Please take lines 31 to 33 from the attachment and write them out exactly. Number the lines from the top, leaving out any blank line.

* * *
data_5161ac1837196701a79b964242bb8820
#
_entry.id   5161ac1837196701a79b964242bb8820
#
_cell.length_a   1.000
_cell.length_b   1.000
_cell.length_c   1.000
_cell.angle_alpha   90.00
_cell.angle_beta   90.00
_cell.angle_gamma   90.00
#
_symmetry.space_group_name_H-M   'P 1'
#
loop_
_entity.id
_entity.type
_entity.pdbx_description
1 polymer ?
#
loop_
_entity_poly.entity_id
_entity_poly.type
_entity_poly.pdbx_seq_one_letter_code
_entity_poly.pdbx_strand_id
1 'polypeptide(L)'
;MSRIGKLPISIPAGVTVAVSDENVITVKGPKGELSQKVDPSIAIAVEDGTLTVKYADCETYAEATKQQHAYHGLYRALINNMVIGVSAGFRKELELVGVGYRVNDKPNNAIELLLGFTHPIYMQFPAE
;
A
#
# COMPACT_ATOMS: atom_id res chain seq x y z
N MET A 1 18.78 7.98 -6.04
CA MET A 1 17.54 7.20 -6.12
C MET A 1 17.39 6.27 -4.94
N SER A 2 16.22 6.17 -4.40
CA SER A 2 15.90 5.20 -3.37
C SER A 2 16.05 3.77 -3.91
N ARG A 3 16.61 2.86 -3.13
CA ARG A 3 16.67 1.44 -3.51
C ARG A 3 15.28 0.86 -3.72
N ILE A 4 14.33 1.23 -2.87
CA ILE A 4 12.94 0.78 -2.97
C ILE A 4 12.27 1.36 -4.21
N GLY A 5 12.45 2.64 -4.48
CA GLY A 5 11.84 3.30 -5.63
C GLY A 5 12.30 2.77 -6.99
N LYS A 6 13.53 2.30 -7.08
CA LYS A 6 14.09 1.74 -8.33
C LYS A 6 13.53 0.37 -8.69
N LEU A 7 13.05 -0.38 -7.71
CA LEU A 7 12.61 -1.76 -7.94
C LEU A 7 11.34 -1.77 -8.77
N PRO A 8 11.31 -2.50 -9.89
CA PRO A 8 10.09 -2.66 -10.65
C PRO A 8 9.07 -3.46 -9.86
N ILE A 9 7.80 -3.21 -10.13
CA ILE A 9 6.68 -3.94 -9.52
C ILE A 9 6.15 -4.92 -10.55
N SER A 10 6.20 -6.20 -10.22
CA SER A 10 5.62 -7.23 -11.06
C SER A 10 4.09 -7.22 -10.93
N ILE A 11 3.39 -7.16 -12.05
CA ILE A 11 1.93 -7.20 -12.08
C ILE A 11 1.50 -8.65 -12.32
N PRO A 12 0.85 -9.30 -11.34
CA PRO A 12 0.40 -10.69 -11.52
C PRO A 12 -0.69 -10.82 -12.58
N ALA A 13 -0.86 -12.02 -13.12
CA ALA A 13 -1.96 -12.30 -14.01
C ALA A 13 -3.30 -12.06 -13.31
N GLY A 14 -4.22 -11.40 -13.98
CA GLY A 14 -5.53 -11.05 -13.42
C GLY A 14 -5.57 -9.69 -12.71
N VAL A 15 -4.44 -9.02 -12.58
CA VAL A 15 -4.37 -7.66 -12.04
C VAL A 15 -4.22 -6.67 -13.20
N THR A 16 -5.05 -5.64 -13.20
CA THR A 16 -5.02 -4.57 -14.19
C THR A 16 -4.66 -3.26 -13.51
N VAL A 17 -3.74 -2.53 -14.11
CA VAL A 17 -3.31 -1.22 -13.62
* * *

N MET A 1 18.78 7.98 -6.04
CA MET A 1 17.54 7.20 -6.12
C MET A 1 17.39 6.27 -4.94